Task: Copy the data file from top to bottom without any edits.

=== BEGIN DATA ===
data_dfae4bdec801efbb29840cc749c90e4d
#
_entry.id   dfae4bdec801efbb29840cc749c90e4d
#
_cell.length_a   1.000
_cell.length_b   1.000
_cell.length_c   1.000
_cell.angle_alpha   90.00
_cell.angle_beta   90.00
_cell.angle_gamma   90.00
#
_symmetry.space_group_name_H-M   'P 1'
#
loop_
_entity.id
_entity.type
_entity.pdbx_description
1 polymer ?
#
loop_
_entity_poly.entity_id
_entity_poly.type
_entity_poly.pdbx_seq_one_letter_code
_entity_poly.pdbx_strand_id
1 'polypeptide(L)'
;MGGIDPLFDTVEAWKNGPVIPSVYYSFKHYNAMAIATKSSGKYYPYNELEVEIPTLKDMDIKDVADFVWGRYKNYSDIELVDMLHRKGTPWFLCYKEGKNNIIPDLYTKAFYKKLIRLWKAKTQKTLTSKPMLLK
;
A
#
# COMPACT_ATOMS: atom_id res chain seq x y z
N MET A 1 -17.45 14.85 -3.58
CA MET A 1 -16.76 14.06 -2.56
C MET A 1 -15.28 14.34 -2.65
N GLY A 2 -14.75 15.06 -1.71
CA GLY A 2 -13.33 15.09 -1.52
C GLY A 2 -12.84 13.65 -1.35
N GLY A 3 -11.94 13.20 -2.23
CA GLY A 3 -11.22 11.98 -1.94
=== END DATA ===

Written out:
data_dfae4bdec801efbb29840cc749c90e4d
#
_entry.id   dfae4bdec801efbb29840cc749c90e4d
#
_cell.length_a   1.000
_cell.length_b   1.000
_cell.length_c   1.000
_cell.angle_alpha   90.00
_cell.angle_beta   90.00
_cell.angle_gamma   90.00
#
_symmetry.space_group_name_H-M   'P 1'
#
loop_
_entity.id
_entity.type
_entity.pdbx_description
1 polymer ?
#
loop_
_entity_poly.entity_id
_entity_poly.type
_entity_poly.pdbx_seq_one_letter_code
_entity_poly.pdbx_strand_id
1 'polypeptide(L)'
;MGGIDPLFDTVEAWKNGPVIPSVYYSFKHYNAMAIATKSSGKYYPYNELEVEIPTLKDMDIKDVADFVWGRYKNYSDIELVDMLHRKGTPWFLCYKEGKNNIIPDLYTKAFYKKLIRLWKAKTQKTLTSKPMLLK
;
A
#
# COMPACT_ATOMS: atom_id res chain seq x y z
N MET A 1 -17.45 14.85 -3.58
CA MET A 1 -16.76 14.06 -2.56
C MET A 1 -15.28 14.34 -2.65
N GLY A 2 -14.75 15.06 -1.71
CA GLY A 2 -13.33 15.09 -1.52
C GLY A 2 -12.84 13.65 -1.35
N GLY A 3 -11.94 13.20 -2.23
CA GLY A 3 -11.22 11.98 -1.94